with the state auditor for taxation
purposes. The total trackage reported
in 1913 amounts to 66.06 miles against
23 miles for the previous • ,ir The
assessment for 1912 was $112,500 and
the returii for 1913 is given m at
The annual conference of the
Seventh Day Adventists of the state
of Oklahoma will be in session in
Oklahoma City from August 21 to Sep
tember I, inclusive.
Quana Washosha, the picturesque
Comanche Indian chief, arrived in
Braggs last week while on his horse-
back tour of the world. He is duo to
finish in Muskogee, May his tour
and, according to the Braggs Bugle,
will receive a prize of $.">,000 from
metropolitan newspapers who financed
HOUSE MEASURE GOES THROUGH
WITH FEW AMEND-
THE FINAL VOTE STOOD 28 T011
Emergency Section Is Defeated by
Three Votes—Announcement of
Bill's Passage Is Greeted
Concurrence by the house in a few
minor amendments and the signature
of Governor Cruce is now all that
stands in the way of the state capltol
appropriation bill becoming a law
By a vote of 28 to 11 the senate passed
finally the bill in practical)' the same
form as it left the house of represen-
tatives several*days ago.
The emergency section, however,
was defeated by tttfee votes and a
motion to ^reconsider the vote by
which the emergency was defeated
was lodged by Senator J. Elmer
Thomas, of Lawton, who engineered
| the bill through the senate. Thirty
votes are necessary for the adoption
! of the emergency, and it received only
j twenty-seven, one vote less than the
)ill as a whole. Immediate concur-
rence by the house in the senate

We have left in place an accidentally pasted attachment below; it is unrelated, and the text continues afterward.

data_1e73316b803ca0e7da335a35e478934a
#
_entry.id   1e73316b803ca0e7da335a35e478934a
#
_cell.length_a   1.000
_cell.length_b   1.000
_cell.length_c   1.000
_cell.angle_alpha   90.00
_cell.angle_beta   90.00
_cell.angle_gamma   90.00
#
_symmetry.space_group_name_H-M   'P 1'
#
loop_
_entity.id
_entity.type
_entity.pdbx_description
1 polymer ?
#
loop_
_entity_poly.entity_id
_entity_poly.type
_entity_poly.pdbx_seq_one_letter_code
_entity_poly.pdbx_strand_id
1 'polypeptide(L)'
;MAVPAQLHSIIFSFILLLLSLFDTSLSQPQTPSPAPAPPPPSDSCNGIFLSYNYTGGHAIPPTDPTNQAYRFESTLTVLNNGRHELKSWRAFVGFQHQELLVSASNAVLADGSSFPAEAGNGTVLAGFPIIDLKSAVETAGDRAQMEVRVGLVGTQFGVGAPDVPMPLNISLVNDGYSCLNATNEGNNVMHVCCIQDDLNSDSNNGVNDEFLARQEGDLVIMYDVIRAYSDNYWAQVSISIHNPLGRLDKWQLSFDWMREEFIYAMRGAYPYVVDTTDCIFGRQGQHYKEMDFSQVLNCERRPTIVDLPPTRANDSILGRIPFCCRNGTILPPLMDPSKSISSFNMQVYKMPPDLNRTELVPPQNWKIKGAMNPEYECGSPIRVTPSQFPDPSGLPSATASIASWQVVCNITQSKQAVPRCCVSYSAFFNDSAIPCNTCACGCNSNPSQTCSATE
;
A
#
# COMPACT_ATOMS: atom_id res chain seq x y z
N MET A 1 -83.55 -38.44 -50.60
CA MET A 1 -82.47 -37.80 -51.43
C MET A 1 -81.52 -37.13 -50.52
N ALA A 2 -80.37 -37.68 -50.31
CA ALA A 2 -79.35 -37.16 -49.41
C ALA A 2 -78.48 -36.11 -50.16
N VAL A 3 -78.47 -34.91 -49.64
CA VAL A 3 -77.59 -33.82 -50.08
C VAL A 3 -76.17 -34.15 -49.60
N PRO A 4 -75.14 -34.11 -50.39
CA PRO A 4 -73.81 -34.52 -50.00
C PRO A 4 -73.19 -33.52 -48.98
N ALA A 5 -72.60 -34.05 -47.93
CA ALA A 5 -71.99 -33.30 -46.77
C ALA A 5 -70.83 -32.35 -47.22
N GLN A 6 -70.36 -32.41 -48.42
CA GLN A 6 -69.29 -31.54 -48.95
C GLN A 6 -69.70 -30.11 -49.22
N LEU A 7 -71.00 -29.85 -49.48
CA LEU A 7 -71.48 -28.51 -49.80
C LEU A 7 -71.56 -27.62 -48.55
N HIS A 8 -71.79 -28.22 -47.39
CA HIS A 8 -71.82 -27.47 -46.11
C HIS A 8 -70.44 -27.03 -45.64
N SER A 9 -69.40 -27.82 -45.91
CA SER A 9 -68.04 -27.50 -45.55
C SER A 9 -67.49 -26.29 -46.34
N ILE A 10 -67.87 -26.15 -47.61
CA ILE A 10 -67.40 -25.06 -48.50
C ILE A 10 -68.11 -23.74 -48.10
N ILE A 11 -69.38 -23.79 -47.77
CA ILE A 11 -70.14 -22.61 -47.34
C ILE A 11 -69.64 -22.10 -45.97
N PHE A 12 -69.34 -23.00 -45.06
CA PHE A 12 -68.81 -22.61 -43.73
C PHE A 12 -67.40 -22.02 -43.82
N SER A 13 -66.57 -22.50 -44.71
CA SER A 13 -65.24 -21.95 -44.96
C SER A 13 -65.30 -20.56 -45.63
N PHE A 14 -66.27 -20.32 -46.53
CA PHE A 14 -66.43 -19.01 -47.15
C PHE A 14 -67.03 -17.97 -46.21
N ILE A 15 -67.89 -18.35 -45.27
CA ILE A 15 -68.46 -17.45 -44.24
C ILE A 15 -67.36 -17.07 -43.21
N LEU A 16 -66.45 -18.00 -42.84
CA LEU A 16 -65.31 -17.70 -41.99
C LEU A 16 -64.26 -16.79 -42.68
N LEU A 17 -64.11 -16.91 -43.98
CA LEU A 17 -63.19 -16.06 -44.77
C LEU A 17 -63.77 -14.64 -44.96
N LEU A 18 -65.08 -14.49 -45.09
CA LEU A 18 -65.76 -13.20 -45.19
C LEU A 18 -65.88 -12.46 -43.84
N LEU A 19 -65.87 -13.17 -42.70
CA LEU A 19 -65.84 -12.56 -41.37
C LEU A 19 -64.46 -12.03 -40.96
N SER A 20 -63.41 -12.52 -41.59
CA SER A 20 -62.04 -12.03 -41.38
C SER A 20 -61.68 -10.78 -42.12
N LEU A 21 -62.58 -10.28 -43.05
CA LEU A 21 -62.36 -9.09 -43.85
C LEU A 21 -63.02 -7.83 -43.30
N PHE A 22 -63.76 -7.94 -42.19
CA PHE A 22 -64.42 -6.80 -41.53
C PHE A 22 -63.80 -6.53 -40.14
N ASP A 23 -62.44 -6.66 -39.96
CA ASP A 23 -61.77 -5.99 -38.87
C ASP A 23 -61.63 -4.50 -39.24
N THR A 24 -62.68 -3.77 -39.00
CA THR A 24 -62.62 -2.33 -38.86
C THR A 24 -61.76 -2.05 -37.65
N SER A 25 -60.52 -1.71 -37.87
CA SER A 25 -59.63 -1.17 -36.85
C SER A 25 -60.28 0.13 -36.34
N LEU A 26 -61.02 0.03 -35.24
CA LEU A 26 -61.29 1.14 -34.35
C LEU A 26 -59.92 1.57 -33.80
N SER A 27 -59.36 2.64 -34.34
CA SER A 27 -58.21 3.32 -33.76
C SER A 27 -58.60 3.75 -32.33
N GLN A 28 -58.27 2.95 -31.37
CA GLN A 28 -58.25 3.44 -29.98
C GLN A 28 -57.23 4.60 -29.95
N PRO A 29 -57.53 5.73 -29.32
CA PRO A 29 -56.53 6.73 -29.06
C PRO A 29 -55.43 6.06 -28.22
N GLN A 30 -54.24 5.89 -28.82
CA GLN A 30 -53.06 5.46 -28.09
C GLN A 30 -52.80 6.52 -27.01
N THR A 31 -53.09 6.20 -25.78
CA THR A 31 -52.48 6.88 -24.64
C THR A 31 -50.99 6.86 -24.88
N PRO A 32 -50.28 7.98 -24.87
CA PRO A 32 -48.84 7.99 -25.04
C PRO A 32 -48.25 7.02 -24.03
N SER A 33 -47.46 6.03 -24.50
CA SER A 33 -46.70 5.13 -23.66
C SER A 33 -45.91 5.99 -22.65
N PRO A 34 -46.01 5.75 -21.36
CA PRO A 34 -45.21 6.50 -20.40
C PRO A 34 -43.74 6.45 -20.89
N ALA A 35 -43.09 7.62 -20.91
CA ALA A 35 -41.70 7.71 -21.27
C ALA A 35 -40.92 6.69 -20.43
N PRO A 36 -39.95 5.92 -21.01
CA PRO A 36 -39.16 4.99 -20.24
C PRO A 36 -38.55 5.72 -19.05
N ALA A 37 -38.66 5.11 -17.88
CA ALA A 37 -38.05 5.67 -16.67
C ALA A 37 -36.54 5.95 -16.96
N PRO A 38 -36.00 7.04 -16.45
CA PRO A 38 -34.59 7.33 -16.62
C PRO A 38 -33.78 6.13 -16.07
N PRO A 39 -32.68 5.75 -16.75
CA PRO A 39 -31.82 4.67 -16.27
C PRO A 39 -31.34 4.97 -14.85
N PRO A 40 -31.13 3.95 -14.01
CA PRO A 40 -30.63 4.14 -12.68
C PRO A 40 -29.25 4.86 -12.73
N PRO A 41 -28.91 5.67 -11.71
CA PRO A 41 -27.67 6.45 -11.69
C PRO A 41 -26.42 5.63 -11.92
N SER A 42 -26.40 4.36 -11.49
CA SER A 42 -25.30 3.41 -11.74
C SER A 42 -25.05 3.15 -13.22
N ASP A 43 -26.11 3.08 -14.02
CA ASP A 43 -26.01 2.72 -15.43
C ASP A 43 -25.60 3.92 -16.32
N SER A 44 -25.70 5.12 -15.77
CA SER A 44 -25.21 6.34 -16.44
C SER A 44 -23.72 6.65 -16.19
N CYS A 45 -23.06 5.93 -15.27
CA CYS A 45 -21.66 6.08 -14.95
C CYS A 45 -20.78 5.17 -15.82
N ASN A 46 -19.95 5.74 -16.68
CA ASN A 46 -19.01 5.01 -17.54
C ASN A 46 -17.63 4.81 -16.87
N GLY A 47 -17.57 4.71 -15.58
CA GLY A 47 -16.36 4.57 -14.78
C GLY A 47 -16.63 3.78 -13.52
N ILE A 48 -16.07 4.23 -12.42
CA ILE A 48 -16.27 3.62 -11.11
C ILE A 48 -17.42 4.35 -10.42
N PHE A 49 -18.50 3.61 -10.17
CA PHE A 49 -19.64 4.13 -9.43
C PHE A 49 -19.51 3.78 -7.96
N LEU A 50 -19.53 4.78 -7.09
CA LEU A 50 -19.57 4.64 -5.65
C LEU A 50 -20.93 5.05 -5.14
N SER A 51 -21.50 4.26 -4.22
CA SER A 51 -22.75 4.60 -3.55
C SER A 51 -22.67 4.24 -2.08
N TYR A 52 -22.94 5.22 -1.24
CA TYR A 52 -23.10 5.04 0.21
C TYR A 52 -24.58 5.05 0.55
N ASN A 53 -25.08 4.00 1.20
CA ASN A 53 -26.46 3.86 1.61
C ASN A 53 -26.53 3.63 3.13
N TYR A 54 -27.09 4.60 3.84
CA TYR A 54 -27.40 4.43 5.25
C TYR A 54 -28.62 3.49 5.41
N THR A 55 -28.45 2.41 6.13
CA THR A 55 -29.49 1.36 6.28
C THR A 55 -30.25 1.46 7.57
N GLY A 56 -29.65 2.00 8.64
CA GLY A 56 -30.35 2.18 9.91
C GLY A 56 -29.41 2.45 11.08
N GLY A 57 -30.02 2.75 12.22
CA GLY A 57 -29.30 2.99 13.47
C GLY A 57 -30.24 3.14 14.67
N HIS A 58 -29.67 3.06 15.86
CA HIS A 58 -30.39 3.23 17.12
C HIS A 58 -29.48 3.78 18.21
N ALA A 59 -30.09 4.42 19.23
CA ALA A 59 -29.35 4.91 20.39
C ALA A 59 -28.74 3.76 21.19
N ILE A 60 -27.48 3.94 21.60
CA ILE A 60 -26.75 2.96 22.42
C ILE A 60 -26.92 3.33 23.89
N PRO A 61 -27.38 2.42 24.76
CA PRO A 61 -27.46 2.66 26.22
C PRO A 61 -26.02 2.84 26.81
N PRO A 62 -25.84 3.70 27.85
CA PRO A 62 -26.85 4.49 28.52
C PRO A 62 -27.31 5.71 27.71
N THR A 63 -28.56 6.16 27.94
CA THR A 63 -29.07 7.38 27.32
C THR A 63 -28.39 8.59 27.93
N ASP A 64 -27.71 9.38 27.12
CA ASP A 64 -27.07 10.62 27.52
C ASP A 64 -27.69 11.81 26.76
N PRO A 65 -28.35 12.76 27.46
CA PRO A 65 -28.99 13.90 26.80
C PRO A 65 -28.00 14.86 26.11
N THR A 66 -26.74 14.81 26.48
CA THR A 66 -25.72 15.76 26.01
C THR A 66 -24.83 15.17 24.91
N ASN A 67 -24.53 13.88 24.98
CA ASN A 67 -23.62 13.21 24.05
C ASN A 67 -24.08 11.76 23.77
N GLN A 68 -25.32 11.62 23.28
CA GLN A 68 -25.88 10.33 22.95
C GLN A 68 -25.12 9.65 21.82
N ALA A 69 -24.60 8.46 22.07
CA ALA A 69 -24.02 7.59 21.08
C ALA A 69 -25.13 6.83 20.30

amendments is considered certain,
inasmuch as none of the amendments
materially affect the bill.
The vote on final roll call was
Ayes: Austin, Aycock, Barefoot,
Blassingame, Briggs, Dutton, Curran,
Edmonson, Fields, Franklin. Graham,
Ilorton, Kendrick. McAlister, McClin-
tic, McMechan, Memminger, Mitchell,
Pugh, Rodie, Shaw, Sorrells, Sutber-
lin, Thomas, Warner, Waters, Wat-
rous antl Wilson.
Nays: Board, Rurford, Carpenter,
Garrett, Jones, McCully, McIntosh,
Redwine, Russell, Tucker, Vandeven-
Announcement of the vote by Pros
Ident Kendrick, when he declared the
bill passed, was greeted by applause
from the galleries. The applause was
not permitted to continue, however,
it being: a rule of the senate to pro-
hibit any demonstration of enthusiasm
from the spectators o\ r any action of
STATE BANKERS' NEW PRESIDENT
By a majority of 1S4, Guthrie voted
to deed the convention hall and site,
formerly used as a state capltol, to
the Methodist University, providing
the university raises an endowment
cf $250,000 within the next throe
The county commissioners of (Gar-
field county have refused to call an
election for the purpose of \oting on
the free fair proposition, holding that
the 1,472 names on The petition were
not 30 per cent of the qualified voters
of the county.
Acquittal For Perry Ballard
Perry Ballard, former insurance
commissioner, was found not guilty
of accepting a bribe of $200 from T.
J. Woods of the Home Life Insurance
company by a jury in Judge Clark's
division of the district court. The jury
was out only twenty minutes and the
verdict was arrived at with little dif-
The case against Ballard is the
first of several based on grand jury in-
dictments alleging graft in office In-
state officials, to go to trial. He was
accused of accepting $200 from
Woods as a consideration to issue a